Hard to Shill: Steven Seagal in Chechnya

In explaining his decision to travel to Chechnya with Seagal, the Congressman professed the need to get beyond " the Cold War attitude," which is exactly what the Kremlin likes to accuse the United States of espousing whenever the United States asks the Kremlin to stop killing whistle-blowing attorneys or putting punk bands and dissidents in prison.

***

Russia and Chechnya have lately become a haven for celebrities -- A-list, has-been, and pornographic alike -- who wind up pretending to be surprised that journalists and human rights monitors condemn their cavorting with dictators. Hillary Swank discovered the hard way in 2011 that helping Kadyrov celebrate his birthday in Grozny was less than a Hollywood PR coup. Gerard Depardieu may be "too drunk" to understand charges DUI charges against him in Paris, but he was certainly lucid enough to flee France's 75-percent taxation rate for the cozier 13-percent flat tax of Mordavia. He is not only "inspired" by Kadyrov's leadership, which has arranged for the Green Card protagonist to inhabit a luxurious five-room apartment in Grozny, but Depardieu currently shooting a " blood-and-guts" thriller there with Liz Hurley.

Seagal, meanwhile, is also chums with Kadyrov and Putin. Here's a video of him dancing what he thinks is a native Chechen dance in Grozny as the smiling ginger warlord looks on and claps. For a D-lister who has only attained the rank of reserve deputy sheriff in Jefferson Paris, Seagal is seen by Russian officialdom as incredibly important and deferred-to back home. Russian Deputy Prime Minister Dmitry Rogozin identified him as the perfect candidate to help abolish a U.S.-Russian agreement that restricts the importation of Russian firearms into the United States. "I believe that your authority and connections within the American establishment could help resolve this issue," Rogozin told Seagal in March during the latter's visit to Moscow.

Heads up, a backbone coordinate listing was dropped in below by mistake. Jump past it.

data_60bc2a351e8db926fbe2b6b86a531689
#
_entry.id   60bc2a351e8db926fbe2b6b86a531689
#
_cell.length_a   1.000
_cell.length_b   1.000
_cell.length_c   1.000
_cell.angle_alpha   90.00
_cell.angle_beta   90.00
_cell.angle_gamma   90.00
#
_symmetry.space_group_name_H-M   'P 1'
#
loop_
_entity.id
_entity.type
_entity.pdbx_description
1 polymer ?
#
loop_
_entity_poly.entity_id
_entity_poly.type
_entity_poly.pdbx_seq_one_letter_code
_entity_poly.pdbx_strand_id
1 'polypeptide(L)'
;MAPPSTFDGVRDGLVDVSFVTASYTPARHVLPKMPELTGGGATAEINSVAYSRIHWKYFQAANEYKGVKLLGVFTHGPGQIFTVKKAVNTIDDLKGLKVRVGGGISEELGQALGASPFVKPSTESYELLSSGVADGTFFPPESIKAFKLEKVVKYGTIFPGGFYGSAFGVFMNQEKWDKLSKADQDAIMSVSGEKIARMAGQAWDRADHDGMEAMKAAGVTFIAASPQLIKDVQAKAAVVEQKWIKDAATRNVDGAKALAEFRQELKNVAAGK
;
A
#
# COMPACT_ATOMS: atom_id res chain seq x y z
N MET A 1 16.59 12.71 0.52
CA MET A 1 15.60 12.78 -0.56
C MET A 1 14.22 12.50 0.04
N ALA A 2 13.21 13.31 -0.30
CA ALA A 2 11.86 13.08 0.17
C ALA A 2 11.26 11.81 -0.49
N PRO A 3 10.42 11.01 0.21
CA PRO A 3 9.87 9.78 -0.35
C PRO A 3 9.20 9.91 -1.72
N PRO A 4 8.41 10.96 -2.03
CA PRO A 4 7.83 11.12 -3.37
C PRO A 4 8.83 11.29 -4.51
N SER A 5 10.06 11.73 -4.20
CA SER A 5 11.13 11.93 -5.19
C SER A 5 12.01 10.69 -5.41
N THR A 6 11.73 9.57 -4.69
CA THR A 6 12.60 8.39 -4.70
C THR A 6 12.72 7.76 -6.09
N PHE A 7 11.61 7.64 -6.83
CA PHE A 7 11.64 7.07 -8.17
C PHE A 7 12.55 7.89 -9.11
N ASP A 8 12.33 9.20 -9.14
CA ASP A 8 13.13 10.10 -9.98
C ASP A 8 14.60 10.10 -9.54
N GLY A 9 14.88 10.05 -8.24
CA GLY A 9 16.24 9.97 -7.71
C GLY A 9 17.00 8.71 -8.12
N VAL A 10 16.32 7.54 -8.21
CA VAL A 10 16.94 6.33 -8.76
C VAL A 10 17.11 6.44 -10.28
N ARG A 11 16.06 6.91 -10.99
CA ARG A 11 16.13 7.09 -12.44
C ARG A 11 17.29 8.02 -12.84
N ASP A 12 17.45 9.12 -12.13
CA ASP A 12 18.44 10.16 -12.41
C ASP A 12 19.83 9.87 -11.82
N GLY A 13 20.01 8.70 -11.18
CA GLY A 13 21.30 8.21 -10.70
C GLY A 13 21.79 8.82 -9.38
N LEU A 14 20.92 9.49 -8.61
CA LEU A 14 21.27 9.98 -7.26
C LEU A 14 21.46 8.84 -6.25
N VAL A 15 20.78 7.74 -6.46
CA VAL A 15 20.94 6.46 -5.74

What the hell is going on here? The Kremlin's infatuation with Seagal has been treated in the press as little more than an outre kinship with Putin over their shared interest in martial arts (Seagal has a black belt in Aikido, Putin's got one in judo). Although I suspect some of elevation of this relationship has to do with claims Seagal made early in his career that he was an "advisor" to the Central Intelligence Agency and provided security to everyone from the Shah of Iran to Desmond Tutu to Anwar Sadat. People magazine in 1990 was highly skeptical of this hilarious resume-padding: "While it is the CIA's policy neither to confirm nor deny the identity of its operatives, sources familiar with the agency say Seagal's tale is improbable. Still, that hasn't stopped the star from trotting it out whenever he sees the need."

You might like to think that these sorts of cock-and-bull stories won't get you very far among hardened and well-trained KGB types, but paranoia, it pays to remember, is often married to gullibility, and "Cold War attitudes" are particularly hard to shake in Russia. A ham knows his audience only too well. I can well imagine Steven kibitzing with Ramzan and Vladimir about the time his ponytail got stuck in the trigger device for a Stinger missile he was showing Osama bin Laden how to operate in Kabul.

From fake spook to CODEL straphanger in just under a quarter century: Seagal is still big. It's just the pictures that got small.

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Michael Weiss is the editor of The Interpreter, a journal sponsored by the Institute of Modern Russia.

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